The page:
June 30, 2015: Best Hand Quilting award at Vermont Quilt Festival!

Greetings!  I’m proud to announce that Spring Sonata won the award for Best Hand Quilting at the Vermont show!  I also won this award at Vermont 2 years ago with “Feathering My Nest.”  Although I didn’t count, my impression was that there were clearly fewer hand quilted quilts in the show this year.  Of course, the number has been dwindling as machine quilting has gained popularity, but the drop this year seemed even more noticeable.  In any case, I appreciate the recognition!  Here are some pictures of my quilt at the show (click for enlargements):

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Spring Sonata received a red ribbon which means it scored between 92 and 95 out of a hundred possible points.  I’m eager to see the judges’ comments when the quilt arrives back from the show, maybe later today.  I know it isn’t technically perfect and already know where some of the flaws are.  However, based on some of the other quilts in the show that had blue ribbons, I thought my quilt was worthy of one too so will be interested in how they scored it and what they have to say. One particular thought that has stayed with me since the show is that I don’t feel enough is done to reward original design.   I saw major awards and blue ribbons hanging on quilts in which the maker used other designers’ patterns.   Vermont uses a strict point system for judging.  45 points for workmanship, 15 points for visual impact, and 40 points for design.  Within the design category one can get 20 points for “use of pattern and design,” 10 points for “effectiveness of color in overall design,” 5 points for “suitability of materials”, and 5 points for “border treatment.”  When one makes a quilt using someone else’s design and pattern, the originality lies only with choice of materials and colors and the rest is technique.   There is absolutely nothing wrong with making quilts from others’ patterns, but in that situation I’m not sure one should be given the full 20 points for “use of pattern and design” when basically that person didn’t have any role in creating that design or pattern.  Choice of materials and use of color are rewarded with points elsewhere so shouldn’t be counted again in that section.  This system is skewed toward the potential of rewarding strict workmanship and technique over original design, thus devaluing the personal artistic component of the quitmaking process.   At the very least, if you don’t want to deduct points, then bonus points – or some other special consideration – should be given for original design, especially for award winners!  Rant over!!  ( I think I’m going to send the VQF a letter with my thoughts on this.) I’m going to show you what were probably my 3 favorite quilts at the show, any one of which were more deserving of Best of Show in my opinion than the one that won it.  If I had been a judge, I would have picked one of these as my Judge’s Choice – it’s supposed to be the quilt one would choose to take home if one could! First up is Christine Weickert’s wonderful silk quilt “Le Jardin Joyeaux.”  Christine won Best of Show last year with a similar quilt in silk.  This one has wonderful colors, fabulous applique (and won Best Applique award) and wonderful hand quilting as well:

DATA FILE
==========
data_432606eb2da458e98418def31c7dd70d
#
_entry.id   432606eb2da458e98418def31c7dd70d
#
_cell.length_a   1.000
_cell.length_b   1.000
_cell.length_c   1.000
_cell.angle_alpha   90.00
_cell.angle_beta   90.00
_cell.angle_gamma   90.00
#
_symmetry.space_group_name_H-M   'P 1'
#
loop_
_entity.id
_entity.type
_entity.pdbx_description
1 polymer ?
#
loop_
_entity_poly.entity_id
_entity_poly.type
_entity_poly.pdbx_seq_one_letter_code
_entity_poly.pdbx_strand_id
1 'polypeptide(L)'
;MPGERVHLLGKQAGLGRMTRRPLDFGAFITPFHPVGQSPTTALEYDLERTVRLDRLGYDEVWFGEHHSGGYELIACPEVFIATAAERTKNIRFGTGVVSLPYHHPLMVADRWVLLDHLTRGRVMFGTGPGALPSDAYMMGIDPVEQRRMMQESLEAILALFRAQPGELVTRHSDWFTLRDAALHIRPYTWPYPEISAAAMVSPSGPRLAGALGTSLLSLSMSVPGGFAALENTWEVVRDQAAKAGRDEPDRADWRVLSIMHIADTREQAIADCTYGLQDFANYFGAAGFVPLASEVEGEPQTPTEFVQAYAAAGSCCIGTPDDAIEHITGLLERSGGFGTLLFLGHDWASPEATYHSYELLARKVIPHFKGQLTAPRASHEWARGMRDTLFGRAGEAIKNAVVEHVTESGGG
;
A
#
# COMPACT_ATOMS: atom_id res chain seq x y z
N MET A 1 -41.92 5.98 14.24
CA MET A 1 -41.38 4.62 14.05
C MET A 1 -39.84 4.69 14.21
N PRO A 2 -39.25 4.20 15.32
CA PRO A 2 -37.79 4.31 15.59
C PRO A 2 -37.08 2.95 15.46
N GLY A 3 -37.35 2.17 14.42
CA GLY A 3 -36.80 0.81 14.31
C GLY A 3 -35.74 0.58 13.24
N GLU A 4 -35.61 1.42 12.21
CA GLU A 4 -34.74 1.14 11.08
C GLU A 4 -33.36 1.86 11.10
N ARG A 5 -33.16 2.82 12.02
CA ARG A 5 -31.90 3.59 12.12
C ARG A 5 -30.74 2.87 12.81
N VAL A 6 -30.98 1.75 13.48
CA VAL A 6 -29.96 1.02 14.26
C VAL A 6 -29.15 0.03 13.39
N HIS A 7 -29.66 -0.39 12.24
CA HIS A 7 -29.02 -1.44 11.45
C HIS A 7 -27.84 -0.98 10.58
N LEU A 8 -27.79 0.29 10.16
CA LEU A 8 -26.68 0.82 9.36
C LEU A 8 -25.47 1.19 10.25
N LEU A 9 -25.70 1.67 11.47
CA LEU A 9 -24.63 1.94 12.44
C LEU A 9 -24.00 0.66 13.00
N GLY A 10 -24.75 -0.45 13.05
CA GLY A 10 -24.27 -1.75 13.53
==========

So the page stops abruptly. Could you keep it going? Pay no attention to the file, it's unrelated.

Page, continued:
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Next is “Springtime in the Geisha’s Garden” by Margaret Solomon Gunn.  This one is a fabulous blend of applique and piecing and Margaret is a true master of long arm machine quilting.  I love the colors in this one as well and it’s a medallion quilt, one of my favorite styles.  Definitely click on pics to see the quilting!!!:

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And the third of my 3 favorites is a contemporary art quilt by Ann Feitelson.  I so look forward to seeing Ann’s quilts in this show every year.  She is a master of use of color and shape and I wish I could make quilts like this!!!  Her quilting is by machine is minimal, but complements the overall design.  This year she used circles – perhaps my favorite shape.  I also love how she added interest by putting a couple of birds in the quilt:

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The winner of Best Miniature quilt was well-known George Siciliano who makes unbelievable pieced minis – I don’t think anyone else is doing what he does.  This quilt has over 6200 pieces in it and is small!  I don’t think the actual size was listed but minis have to be no larger than 24 inches square, I believe, and I think this was smaller than that.

62915-bestmini1 There was a fabulous exhibit of antique quilts at this year’s show!!  Somehow Vermont always seems to come up with a wonderful exhibit of antique quilts every year – it’s one of my favorite things about the show.  I attended the Gallery Walk as the owners talked about the quilts.  I have lots of pictures but am only going to show one today.  I totally fell in love with this antique quilt and really would like to reproduce it: